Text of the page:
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Pence Praises Argentina's Economic Reforms

  • Associated Press

U.S. Vice President Mike Pence, right, and Argentina's President Mauricio Macri attend a news conference at the government residence in Buenos Aires, Argentina, Aug. 15, 2017.

U.S. Vice President Mike Pence on Tuesday praised Argentine President Mauricio Macri's "bold reform agenda" during a visit to that country, calling Macri's efforts to transform Argentina's economy an "inspiration."

Days after local primary elections that were seen as a boost for Macri's pro-business agenda, Pence said Argentina should serve as a model for the region.

"Argentina in many ways is an inspiration, across this hemisphere and across the wider world," Pence said during a joint news conference with Macri at the presidential residence in the suburbs of Buenos Aires.

Pence's comments came during a packed day that included meetings with local officials and a visit to the city's grand cathedral. Pence was also set to speak at the Buenos Aires stock exchange about economic ties between the two countries as part of a six-day visit to Latin America.

Schoolchildren look at soldiers moments before the arrival of U.S. Vice President Mike Pence at the Buenos Aires Metropolitan Cathedral in Argentina, Aug. 15, 2017. Pence participated in a wreath-laying ceremony to commemorate Jose de San Martin, an Argentine general who helped lead the revolution against Spanish rule in Argentina, Chile and Peru.
Schoolchildren look at soldiers moments before the arrival of U.S. Vice President Mike Pence at the Buenos Aires Metropolitan Cathedral in Argentina, Aug. 15, 2017. Pence participated in a wreath-laying ceremony to commemorate Jose de San Martin, an Argentine general who helped lead the revolution against Spanish rule in Argentina, Chile and Peru.

Investors have praised Macri's decision to cut government spending, reduce taxes on exports and end economic distortions that led to years of high consumer prices under his left-leaning predecessor, Cristina Fernandez de Kirchner. But job cuts and diminished utility subsidies have also stoked unrest in a nation with a long tradition of providing generous state jobs and benefits.

Macri and Trump enjoy a personal relationship dating back years from their days as businessmen, and both had hoped to leverage those ties to bolster the U.S.-Argentina relationship after years of Fernandez's anti-American stance.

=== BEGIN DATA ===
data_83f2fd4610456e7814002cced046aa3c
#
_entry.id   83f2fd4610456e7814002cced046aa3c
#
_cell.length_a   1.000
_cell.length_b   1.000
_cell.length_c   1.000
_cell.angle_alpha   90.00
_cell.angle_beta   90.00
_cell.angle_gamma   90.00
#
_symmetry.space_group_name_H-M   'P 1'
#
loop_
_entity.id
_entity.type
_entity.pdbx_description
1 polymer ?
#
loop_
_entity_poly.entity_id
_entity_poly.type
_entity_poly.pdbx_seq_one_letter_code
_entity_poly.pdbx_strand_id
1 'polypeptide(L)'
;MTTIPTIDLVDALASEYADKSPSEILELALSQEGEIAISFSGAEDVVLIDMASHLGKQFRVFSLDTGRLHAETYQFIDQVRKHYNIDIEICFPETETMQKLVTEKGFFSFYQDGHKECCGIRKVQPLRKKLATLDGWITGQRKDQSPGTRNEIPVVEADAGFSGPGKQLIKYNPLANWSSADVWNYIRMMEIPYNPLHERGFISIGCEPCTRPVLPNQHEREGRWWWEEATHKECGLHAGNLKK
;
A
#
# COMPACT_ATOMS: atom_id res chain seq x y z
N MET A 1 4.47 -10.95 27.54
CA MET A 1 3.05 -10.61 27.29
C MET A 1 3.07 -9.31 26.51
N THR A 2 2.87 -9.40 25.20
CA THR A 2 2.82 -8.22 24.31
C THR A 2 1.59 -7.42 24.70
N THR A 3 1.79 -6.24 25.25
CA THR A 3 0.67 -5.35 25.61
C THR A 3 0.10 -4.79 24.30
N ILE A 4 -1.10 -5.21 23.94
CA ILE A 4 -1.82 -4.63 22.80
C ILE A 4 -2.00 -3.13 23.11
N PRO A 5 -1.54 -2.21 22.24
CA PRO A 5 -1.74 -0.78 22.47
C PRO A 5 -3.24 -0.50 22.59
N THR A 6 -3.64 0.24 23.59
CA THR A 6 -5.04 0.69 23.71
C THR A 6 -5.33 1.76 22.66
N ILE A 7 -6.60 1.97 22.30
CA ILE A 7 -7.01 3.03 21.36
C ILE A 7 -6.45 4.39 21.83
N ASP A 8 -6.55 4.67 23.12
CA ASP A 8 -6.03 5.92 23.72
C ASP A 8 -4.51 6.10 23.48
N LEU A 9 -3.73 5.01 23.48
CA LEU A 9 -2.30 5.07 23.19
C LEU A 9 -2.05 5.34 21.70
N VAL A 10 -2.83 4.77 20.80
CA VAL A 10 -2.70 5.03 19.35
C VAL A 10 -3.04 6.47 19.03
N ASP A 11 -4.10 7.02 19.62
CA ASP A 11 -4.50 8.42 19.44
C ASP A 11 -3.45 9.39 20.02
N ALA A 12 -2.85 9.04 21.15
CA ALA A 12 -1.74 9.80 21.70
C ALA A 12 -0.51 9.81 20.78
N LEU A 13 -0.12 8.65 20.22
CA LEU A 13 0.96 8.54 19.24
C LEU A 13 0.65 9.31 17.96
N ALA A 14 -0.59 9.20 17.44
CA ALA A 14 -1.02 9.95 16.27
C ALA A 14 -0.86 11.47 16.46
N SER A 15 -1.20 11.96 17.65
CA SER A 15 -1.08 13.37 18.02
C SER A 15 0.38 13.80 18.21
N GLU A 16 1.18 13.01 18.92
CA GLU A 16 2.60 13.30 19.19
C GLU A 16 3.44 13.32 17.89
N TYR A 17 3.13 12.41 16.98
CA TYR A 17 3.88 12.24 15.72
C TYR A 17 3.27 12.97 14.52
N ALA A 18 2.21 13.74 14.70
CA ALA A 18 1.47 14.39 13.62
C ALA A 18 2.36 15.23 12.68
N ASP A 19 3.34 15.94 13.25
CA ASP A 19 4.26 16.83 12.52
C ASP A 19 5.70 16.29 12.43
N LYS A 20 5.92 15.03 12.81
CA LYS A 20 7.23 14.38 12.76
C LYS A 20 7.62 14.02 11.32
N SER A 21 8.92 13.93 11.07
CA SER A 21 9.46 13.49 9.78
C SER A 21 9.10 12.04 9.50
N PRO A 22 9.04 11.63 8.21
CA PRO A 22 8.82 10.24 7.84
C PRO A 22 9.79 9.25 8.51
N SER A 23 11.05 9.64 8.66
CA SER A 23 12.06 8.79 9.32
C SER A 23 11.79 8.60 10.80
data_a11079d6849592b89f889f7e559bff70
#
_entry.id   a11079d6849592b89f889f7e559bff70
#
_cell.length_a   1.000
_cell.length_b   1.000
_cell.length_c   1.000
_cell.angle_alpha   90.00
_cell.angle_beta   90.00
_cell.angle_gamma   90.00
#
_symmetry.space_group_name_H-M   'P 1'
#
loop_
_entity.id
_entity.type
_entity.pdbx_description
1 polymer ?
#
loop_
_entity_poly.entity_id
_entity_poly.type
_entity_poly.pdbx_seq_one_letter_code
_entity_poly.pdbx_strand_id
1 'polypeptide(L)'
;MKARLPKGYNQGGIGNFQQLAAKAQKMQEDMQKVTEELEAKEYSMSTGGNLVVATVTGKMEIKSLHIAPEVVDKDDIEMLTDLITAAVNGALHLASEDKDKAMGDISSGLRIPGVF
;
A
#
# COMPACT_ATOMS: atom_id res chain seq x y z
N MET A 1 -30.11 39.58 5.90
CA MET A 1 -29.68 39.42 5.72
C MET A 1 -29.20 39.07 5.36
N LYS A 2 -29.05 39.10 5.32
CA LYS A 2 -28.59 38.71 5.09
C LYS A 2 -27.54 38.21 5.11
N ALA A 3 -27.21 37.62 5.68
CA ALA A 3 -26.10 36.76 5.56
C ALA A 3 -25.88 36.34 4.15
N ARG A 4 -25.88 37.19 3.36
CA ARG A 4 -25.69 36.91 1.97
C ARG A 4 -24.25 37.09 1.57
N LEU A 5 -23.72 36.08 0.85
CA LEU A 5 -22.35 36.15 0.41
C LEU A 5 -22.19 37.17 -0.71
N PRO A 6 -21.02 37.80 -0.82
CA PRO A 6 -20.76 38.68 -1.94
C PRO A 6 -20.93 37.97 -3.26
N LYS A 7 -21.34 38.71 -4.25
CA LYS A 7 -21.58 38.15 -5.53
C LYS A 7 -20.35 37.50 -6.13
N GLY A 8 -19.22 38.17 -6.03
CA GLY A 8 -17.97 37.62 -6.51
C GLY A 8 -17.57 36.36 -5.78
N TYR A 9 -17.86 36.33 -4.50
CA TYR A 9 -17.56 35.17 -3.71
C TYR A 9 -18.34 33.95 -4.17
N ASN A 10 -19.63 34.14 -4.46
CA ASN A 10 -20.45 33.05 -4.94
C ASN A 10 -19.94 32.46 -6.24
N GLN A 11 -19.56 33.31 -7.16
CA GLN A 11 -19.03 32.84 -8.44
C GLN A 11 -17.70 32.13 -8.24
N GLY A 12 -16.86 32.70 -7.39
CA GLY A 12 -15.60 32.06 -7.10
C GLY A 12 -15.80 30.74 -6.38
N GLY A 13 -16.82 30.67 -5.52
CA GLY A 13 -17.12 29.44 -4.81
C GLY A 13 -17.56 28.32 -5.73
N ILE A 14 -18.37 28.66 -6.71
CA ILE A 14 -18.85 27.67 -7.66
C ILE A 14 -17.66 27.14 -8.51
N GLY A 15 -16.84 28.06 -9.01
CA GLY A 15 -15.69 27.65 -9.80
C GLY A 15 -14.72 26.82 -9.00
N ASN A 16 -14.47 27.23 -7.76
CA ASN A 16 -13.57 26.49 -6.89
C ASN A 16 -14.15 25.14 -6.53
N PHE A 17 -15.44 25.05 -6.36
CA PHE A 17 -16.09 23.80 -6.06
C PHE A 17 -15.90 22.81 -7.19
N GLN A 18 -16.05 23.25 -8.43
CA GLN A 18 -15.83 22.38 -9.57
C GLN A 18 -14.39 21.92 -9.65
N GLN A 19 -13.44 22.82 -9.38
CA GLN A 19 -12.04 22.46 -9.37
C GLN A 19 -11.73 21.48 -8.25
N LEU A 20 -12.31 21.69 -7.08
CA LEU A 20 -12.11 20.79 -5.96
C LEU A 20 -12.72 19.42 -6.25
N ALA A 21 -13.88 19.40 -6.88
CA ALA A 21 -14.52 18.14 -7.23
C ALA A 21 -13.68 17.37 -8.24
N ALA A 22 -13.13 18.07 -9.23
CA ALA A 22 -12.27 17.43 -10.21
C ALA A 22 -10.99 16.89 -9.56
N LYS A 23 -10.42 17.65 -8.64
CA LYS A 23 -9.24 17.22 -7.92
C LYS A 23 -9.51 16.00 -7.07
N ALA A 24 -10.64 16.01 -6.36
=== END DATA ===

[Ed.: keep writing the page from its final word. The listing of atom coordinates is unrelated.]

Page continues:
"There's a personal relationship there and I imagine the vice president will want to build on that," said Harold Trinkunas, an expert in Latin American politics who works at Stanford University's Center for International Security and Cooperation.

Pence's visit came two days after the surprising success of Macri's political coalition in key Argentine provinces in a primary election. The results strengthened the coalition's position heading into October's midterm legislative vote and gave a boost to its pro-business economic reforms.

U.S. Vice President Mike Pence, right, heads to shake hands with Argentina's President Mauricio Macri at the government residence in Buenos Aires, Argentina, Aug. 15, 2017. Pence is on a official visit to Argentina until Wednesday.
U.S. Vice President Mike Pence, right, heads to shake hands with Argentina's President Mauricio Macri at the government residence in Buenos Aires, Argentina, Aug. 15, 2017. Pence is on a official visit to Argentina until Wednesday.

Pence's speech was expected to stress a message he has delivered repeatedly: that Trump's "America first" policy does not mean "America alone." Pence was also expected to argue that a secure Latin America is crucial to the security of the United States, praise Macri's economic reforms and argue that a more prosperous Latin America is good for the U.S.

During her presidency, Fernandez kept prices for things like bread, bus rides and energy low. But her free-spending policies led to soaring consumer prices, limits on exports, and currency controls that created a black market for dollars.

Macri was elected by promising to clean up corruption and jump-start the economy with a pro-business government that would roll back some of Fernandez's policies and cut back government spending. But he has struggled to rein in double-digit inflation and has been criticized for firing tens of thousands of state workers.

Macri has also struggled to lure in foreign investments, as promised while campaigning.

"We need to create a lot of jobs, and your companies that are determined to invest in our country are most welcome," Macri told Pence in Spanish. He also vowed to continue fighting against drug trafficking, money laundering and corruption.

The United States is Argentina's third-largest trade partner after Brazil and China. Argentina's chamber of commerce says exports to the U.S. totaled $2.5 billion in the first half of 2017 — an 11 percent increase over the same period last year. The U.S. is also Argentina's top source of foreign direct investment, according to the Argentine central bank.

The two also discussed the deteriorating situation in Venezuela, with Pence warning the country was spiraling toward dictatorship at the hands of President Nicolás Maduro. Macri echoed the alarm but also made clear that he rejected Trump's surprise suggestion last week that a "military option" might be on the table.

"The way to go," said Macri, "is not the use of force."

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